25 Churchill Farms - Site Details Site Size / ConfigurationProperty includes approximately 3,700 acres. LocationPrimary access to the property is Nicole Blvd. via Lapalco Blvd. The property extends southwest to the edge of the hurricane protection levee system. OwnerJoseph Marcello Asking PriceThe owner has not committed to an asking price, but is reportedly willing to lease portions of the property to JEDCO, and participate in the development process. Highway AccessLapalco Blvd. to US 90 (approximately 1 mile). Current UseThe majority of the property is currently vacant and undeveloped. Some portions are being used for agriculture or pastureland. Surrounding UsesTPC golf course currently under construction along Nicole Blvd. Most land adjacent to the site is vacant and undeveloped. The Avondale subdivision is close to a remote portion of the site. Former UseAgriculture, pasture, or undeveloped. ZoningThe majority of the property is currently zoned U-1 (Unrestricted District). UtilitiesNecessary information has not yet been received. The preferred portion of the site – the northeastern corner – is reportedly served by utilities along Lapalco and/or Nicole Blvd. Environmental / WetlandsNo environmental site assessments or wetlands delineations have been reported. AdvantagesLarge, flexible tract that offers the ability to establish desired image and uses. Good access to US 90 via Lapalco Blvd. Owner would like to participate development process. Proximity to TPC Golf course and recreation area. DisadvantagesThe amount of wetlands is not known, but could appreciably affect parcel selection and development process. Extent of needed utility extensions is unknown. Asking price for ‘as is’ land has not been made available.
26 Churchill Farms – Site Photos Intersection of Lapalco Blvd. and Nicole Blvd. Facing south along Nicole Blvd. toward property Facing west along Lapalco Blvd. from Nicole Blvd. TPC Golf Course property along Nicole Blvd.
27 Conclusions and Next Steps
28 Overall Conclusions The sites we believe are best suited for the long-term development of the Technology Park are on the Westbank. Based on our perspective as ‘outsiders’, and, more importantly, as site-selection consultants that regularly direct companies’ location strategies and decision-making, we believe the Westbank is better suited for the Park. Larger sites can best support long-term development of a mixed-use park, and accommodate a wider spectrum of prospects and facilities. The absence of Westbank development south of the Huey P. Long Bridge enables new projects / parks to establish their own identity and image. The new Tournament Players golf course and anticipated Westbank housing developments may serve as key supporting / catalytic amenities on the Westbank. The expansion of the Huey P. Long Bridge will open up the Westbank to workers traditionally concentrated on Eastbank, and increase the impetus for Westbank residential development (versus north of Lake Pontchartrain).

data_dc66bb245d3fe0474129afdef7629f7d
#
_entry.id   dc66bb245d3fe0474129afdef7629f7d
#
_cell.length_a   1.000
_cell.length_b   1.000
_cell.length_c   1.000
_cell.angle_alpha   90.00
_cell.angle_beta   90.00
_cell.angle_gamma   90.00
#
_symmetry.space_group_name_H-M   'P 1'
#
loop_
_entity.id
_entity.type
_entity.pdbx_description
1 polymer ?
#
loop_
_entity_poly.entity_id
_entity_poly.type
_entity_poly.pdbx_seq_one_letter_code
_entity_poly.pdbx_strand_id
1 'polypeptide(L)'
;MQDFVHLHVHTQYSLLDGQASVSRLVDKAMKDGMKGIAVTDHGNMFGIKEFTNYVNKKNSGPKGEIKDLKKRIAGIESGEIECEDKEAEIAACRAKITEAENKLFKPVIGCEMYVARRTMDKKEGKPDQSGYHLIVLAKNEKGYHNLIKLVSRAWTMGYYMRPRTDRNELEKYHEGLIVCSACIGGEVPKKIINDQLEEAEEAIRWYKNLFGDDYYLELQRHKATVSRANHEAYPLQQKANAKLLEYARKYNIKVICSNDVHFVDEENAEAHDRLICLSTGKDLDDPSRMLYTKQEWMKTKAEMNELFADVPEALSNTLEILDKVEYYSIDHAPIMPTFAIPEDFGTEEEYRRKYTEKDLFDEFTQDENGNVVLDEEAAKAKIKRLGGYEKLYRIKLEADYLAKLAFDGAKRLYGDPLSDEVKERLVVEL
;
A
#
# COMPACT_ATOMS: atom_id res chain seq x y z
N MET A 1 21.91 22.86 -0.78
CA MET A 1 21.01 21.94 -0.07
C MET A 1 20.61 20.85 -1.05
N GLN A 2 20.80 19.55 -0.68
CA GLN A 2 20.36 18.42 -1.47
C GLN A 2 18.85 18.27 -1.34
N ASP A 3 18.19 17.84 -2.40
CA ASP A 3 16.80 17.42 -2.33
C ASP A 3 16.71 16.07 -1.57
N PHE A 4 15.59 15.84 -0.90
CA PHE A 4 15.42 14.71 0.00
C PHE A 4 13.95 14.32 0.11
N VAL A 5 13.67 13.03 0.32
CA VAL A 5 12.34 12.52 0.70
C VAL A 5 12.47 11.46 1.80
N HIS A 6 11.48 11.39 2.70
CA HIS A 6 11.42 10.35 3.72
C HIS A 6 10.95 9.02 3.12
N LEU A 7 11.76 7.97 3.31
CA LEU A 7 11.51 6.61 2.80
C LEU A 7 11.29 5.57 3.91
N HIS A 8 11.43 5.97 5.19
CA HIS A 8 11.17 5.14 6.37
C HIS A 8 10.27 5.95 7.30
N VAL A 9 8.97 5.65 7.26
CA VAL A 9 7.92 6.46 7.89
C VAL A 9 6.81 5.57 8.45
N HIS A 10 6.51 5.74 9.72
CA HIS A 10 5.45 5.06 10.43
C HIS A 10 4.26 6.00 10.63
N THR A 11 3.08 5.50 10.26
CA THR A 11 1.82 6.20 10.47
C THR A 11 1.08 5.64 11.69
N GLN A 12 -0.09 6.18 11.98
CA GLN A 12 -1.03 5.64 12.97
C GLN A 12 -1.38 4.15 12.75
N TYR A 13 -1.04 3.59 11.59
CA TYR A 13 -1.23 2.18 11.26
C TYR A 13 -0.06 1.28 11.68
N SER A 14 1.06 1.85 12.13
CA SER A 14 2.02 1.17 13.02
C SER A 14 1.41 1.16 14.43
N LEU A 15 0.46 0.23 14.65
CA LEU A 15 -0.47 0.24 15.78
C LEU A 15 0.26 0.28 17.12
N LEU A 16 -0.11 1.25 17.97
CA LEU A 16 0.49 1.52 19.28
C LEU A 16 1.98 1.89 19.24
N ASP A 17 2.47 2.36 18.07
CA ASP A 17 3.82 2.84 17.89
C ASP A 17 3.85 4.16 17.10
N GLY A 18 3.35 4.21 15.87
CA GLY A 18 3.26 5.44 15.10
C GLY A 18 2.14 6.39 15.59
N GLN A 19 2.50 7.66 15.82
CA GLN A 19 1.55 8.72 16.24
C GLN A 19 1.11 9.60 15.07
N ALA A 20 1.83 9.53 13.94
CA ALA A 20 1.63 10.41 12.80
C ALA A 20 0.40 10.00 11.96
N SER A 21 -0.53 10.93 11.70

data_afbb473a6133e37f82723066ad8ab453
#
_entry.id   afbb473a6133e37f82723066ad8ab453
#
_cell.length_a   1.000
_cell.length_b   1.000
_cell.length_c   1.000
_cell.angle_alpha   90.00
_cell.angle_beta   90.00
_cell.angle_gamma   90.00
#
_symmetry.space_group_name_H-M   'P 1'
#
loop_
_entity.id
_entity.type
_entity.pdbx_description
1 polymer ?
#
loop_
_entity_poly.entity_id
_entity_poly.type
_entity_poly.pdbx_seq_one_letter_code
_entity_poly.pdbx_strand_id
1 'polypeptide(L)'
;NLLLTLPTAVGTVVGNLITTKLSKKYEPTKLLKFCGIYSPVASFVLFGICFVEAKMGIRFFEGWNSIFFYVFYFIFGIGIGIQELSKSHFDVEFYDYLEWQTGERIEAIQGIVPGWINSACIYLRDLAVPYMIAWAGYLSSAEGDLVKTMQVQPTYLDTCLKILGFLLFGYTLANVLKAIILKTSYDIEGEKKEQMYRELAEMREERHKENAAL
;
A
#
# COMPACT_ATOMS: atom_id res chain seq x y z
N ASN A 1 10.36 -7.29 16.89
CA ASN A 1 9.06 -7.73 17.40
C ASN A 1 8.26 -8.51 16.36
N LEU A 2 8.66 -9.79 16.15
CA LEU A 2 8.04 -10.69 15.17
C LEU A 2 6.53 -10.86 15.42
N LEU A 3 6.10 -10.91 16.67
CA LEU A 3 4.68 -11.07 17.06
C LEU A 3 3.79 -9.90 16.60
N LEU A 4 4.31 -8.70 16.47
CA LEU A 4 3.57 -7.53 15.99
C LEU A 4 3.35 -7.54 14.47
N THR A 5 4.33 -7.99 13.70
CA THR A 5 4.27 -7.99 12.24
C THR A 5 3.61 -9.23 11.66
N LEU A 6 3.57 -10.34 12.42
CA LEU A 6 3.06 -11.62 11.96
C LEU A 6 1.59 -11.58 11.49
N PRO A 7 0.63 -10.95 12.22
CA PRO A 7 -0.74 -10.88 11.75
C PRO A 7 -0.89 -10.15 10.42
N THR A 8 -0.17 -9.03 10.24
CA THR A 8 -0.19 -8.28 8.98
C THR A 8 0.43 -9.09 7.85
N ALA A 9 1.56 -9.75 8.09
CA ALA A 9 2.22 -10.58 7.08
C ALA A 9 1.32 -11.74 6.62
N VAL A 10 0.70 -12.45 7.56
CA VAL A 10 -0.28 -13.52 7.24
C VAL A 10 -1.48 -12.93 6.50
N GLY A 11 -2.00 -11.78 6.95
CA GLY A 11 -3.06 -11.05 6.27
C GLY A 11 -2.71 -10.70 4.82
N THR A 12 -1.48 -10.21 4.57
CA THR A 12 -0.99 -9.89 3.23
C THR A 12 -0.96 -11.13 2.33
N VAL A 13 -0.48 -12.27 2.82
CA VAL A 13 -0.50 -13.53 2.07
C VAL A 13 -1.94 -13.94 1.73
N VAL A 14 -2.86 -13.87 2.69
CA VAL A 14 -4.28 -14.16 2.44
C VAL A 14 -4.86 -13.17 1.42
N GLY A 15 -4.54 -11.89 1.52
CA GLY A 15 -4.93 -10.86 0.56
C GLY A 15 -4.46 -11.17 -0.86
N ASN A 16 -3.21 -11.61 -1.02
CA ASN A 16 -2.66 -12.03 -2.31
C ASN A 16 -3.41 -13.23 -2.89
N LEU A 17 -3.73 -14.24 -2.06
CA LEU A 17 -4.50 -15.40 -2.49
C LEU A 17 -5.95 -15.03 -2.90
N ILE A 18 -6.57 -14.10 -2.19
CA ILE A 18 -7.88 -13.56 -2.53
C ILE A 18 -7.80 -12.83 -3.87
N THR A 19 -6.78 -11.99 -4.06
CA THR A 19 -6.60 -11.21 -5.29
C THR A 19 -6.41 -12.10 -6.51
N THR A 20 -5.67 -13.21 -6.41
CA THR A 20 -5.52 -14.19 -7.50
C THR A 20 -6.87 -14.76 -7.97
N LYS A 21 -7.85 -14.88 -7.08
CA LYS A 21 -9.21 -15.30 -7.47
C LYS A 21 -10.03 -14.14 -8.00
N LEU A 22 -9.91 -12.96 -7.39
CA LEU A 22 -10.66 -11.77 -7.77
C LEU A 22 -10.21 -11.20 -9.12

29 Overall Conclusions (continued) While our Tier 1 / Recommended sites are on the Westbank, the site north of New Orleans International Airport offers compelling traits for office park development, including: Proximity to the airport; Visibility on the I-10 Interstate; and Favorable Eastbank access to population centers and overall Parish resources. However, in its present state, the site presents significant potential difficulties meeting the stated objectives of the Technology Park: Only 21 acres are airport-controlled, and the parcels in their current state may not be large enough to accommodate an office building and needed infrastructure; Additional land would need to be expropriated from multiple residential owners, a process that is expected to take no less than 3 months; Several public streets and their associated utility infrastructure would need to be abandoned and removed; The site’s position at the end of a runway may not appeal to some prospects due to concerns with noise levels, physical safety, height restrictions, etc.; and, The site is surrounded mostly by residential development, and this could ultimately limit the image that can be cultivated for the Technology Park.